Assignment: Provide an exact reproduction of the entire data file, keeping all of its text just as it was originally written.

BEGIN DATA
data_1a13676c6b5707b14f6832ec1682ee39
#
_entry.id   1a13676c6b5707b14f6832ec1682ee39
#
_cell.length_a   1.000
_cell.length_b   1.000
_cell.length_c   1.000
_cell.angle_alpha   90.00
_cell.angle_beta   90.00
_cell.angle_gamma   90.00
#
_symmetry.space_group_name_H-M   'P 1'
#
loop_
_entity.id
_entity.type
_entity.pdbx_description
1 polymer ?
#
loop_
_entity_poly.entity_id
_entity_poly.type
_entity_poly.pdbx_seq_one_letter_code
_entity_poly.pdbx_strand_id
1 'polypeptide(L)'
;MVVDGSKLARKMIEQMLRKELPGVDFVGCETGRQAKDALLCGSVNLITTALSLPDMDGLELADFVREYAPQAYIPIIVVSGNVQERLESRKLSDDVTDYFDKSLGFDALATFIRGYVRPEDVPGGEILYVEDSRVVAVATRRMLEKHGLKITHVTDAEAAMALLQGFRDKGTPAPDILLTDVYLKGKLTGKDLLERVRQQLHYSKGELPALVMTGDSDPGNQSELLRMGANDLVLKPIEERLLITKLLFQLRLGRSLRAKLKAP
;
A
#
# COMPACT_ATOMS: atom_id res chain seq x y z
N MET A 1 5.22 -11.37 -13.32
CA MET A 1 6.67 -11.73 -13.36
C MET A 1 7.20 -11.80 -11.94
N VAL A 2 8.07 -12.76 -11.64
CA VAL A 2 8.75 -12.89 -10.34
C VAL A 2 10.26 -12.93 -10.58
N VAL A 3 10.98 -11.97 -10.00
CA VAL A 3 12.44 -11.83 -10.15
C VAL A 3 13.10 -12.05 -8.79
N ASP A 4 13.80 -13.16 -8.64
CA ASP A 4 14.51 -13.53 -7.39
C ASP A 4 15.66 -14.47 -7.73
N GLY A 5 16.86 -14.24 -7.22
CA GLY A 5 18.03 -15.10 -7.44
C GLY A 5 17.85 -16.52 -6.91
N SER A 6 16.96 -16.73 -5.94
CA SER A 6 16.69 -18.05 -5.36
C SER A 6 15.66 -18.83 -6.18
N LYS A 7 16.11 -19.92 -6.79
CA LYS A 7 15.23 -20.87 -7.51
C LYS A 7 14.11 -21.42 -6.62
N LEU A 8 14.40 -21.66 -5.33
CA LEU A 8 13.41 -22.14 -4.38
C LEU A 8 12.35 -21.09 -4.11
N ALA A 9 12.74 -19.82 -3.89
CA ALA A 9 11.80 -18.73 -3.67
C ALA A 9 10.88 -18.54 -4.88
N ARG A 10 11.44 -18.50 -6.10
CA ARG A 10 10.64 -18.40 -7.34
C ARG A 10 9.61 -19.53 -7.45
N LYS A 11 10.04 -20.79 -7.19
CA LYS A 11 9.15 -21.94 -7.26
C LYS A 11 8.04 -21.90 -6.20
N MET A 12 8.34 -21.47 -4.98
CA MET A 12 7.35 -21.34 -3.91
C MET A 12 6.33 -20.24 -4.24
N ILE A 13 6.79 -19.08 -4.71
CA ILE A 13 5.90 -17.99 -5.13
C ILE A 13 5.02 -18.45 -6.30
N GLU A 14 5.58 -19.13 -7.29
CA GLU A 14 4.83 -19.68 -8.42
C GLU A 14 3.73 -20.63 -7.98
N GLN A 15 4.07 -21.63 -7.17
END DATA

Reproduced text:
data_1a13676c6b5707b14f6832ec1682ee39
#
_entry.id   1a13676c6b5707b14f6832ec1682ee39
#
_cell.length_a   1.000
_cell.length_b   1.000
_cell.length_c   1.000
_cell.angle_alpha   90.00
_cell.angle_beta   90.00
_cell.angle_gamma   90.00
#
_symmetry.space_group_name_H-M   'P 1'
#
loop_
_entity.id
_entity.type
_entity.pdbx_description
1 polymer ?
#
loop_
_entity_poly.entity_id
_entity_poly.type
_entity_poly.pdbx_seq_one_letter_code
_entity_poly.pdbx_strand_id
1 'polypeptide(L)'
;MVVDGSKLARKMIEQMLRKELPGVDFVGCETGRQAKDALLCGSVNLITTALSLPDMDGLELADFVREYAPQAYIPIIVVSGNVQERLESRKLSDDVTDYFDKSLGFDALATFIRGYVRPEDVPGGEILYVEDSRVVAVATRRMLEKHGLKITHVTDAEAAMALLQGFRDKGTPAPDILLTDVYLKGKLTGKDLLERVRQQLHYSKGELPALVMTGDSDPGNQSELLRMGANDLVLKPIEERLLITKLLFQLRLGRSLRAKLKAP
;
A
#
# COMPACT_ATOMS: atom_id res chain seq x y z
N MET A 1 5.22 -11.37 -13.32
CA MET A 1 6.67 -11.73 -13.36
C MET A 1 7.20 -11.80 -11.94
N VAL A 2 8.07 -12.76 -11.64
CA VAL A 2 8.75 -12.89 -10.34
C VAL A 2 10.26 -12.93 -10.58
N VAL A 3 10.98 -11.97 -10.00
CA VAL A 3 12.44 -11.83 -10.15
C VAL A 3 13.10 -12.05 -8.79
N ASP A 4 13.80 -13.16 -8.64
CA ASP A 4 14.51 -13.53 -7.39
C ASP A 4 15.66 -14.47 -7.73
N GLY A 5 16.86 -14.24 -7.22
CA GLY A 5 18.03 -15.10 -7.44
C GLY A 5 17.85 -16.52 -6.91
N SER A 6 16.96 -16.73 -5.94
CA SER A 6 16.69 -18.05 -5.36
C SER A 6 15.66 -18.83 -6.18
N LYS A 7 16.11 -19.92 -6.79
CA LYS A 7 15.23 -20.87 -7.51
C LYS A 7 14.11 -21.42 -6.62
N LEU A 8 14.40 -21.66 -5.33
CA LEU A 8 13.41 -22.14 -4.38
C LEU A 8 12.35 -21.09 -4.11
N ALA A 9 12.74 -19.82 -3.89
CA ALA A 9 11.80 -18.73 -3.67
C ALA A 9 10.88 -18.54 -4.88
N ARG A 10 11.44 -18.50 -6.10
CA ARG A 10 10.64 -18.40 -7.34
C ARG A 10 9.61 -19.53 -7.45
N LYS A 11 10.04 -20.79 -7.19
CA LYS A 11 9.15 -21.94 -7.26
C LYS A 11 8.04 -21.90 -6.20
N MET A 12 8.34 -21.47 -4.98
CA MET A 12 7.35 -21.34 -3.91
C MET A 12 6.33 -20.24 -4.24
N ILE A 13 6.79 -19.08 -4.71
CA ILE A 13 5.90 -17.99 -5.13
C ILE A 13 5.02 -18.45 -6.30
N GLU A 14 5.58 -19.13 -7.29
CA GLU A 14 4.83 -19.68 -8.42
C GLU A 14 3.73 -20.63 -7.98
N GLN A 15 4.07 -21.63 -7.17